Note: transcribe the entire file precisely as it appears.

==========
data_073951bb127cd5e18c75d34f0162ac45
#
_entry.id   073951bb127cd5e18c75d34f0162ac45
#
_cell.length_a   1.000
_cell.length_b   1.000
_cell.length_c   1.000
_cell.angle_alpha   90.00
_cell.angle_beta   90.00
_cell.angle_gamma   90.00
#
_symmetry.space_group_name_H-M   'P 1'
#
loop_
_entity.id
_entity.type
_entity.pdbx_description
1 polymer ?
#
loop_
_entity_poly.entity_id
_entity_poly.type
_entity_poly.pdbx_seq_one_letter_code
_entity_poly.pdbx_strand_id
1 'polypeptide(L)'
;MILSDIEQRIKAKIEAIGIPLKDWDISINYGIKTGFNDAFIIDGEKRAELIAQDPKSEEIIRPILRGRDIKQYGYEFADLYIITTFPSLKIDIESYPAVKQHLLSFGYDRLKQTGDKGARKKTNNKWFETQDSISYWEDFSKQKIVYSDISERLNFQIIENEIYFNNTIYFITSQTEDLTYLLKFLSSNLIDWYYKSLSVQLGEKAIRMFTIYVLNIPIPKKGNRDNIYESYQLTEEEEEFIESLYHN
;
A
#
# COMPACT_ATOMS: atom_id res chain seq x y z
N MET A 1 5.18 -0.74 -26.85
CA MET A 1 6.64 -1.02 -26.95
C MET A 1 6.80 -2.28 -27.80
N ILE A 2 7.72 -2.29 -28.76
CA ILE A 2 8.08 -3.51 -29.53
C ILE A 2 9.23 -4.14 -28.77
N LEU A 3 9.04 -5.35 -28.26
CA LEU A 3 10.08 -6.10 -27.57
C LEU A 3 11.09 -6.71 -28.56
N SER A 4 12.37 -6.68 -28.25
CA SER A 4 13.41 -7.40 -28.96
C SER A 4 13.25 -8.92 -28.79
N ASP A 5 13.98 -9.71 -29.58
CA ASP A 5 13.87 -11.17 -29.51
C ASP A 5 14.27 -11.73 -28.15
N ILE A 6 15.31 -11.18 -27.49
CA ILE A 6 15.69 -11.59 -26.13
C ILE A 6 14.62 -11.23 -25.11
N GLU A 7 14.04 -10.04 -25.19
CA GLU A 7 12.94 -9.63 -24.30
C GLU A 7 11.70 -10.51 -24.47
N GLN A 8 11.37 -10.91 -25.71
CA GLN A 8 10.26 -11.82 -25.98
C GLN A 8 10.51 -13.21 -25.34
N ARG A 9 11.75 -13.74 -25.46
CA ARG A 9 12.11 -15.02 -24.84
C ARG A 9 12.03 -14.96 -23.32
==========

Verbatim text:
data_073951bb127cd5e18c75d34f0162ac45
#
_entry.id   073951bb127cd5e18c75d34f0162ac45
#
_cell.length_a   1.000
_cell.length_b   1.000
_cell.length_c   1.000
_cell.angle_alpha   90.00
_cell.angle_beta   90.00
_cell.angle_gamma   90.00
#
_symmetry.space_group_name_H-M   'P 1'
#
loop_
_entity.id
_entity.type
_entity.pdbx_description
1 polymer ?
#
loop_
_entity_poly.entity_id
_entity_poly.type
_entity_poly.pdbx_seq_one_letter_code
_entity_poly.pdbx_strand_id
1 'polypeptide(L)'
;MILSDIEQRIKAKIEAIGIPLKDWDISINYGIKTGFNDAFIIDGEKRAELIAQDPKSEEIIRPILRGRDIKQYGYEFADLYIITTFPSLKIDIESYPAVKQHLLSFGYDRLKQTGDKGARKKTNNKWFETQDSISYWEDFSKQKIVYSDISERLNFQIIENEIYFNNTIYFITSQTEDLTYLLKFLSSNLIDWYYKSLSVQLGEKAIRMFTIYVLNIPIPKKGNRDNIYESYQLTEEEEEFIESLYHN
;
A
#
# COMPACT_ATOMS: atom_id res chain seq x y z
N MET A 1 5.18 -0.74 -26.85
CA MET A 1 6.64 -1.02 -26.95
C MET A 1 6.80 -2.28 -27.80
N ILE A 2 7.72 -2.29 -28.76
CA ILE A 2 8.08 -3.51 -29.53
C ILE A 2 9.23 -4.14 -28.77
N LEU A 3 9.04 -5.35 -28.26
CA LEU A 3 10.08 -6.10 -27.57
C LEU A 3 11.09 -6.71 -28.56
N SER A 4 12.37 -6.68 -28.25
CA SER A 4 13.41 -7.40 -28.96
C SER A 4 13.25 -8.92 -28.79
N ASP A 5 13.98 -9.71 -29.58
CA ASP A 5 13.87 -11.17 -29.51
C ASP A 5 14.27 -11.73 -28.15
N ILE A 6 15.31 -11.18 -27.49
CA ILE A 6 15.69 -11.59 -26.13
C ILE A 6 14.62 -11.23 -25.11
N GLU A 7 14.04 -10.04 -25.19
CA GLU A 7 12.94 -9.63 -24.30
C GLU A 7 11.70 -10.51 -24.47
N GLN A 8 11.37 -10.91 -25.71
CA GLN A 8 10.26 -11.82 -25.98
C GLN A 8 10.51 -13.21 -25.34
N ARG A 9 11.75 -13.74 -25.46
CA ARG A 9 12.11 -15.02 -24.84
C ARG A 9 12.03 -14.96 -23.32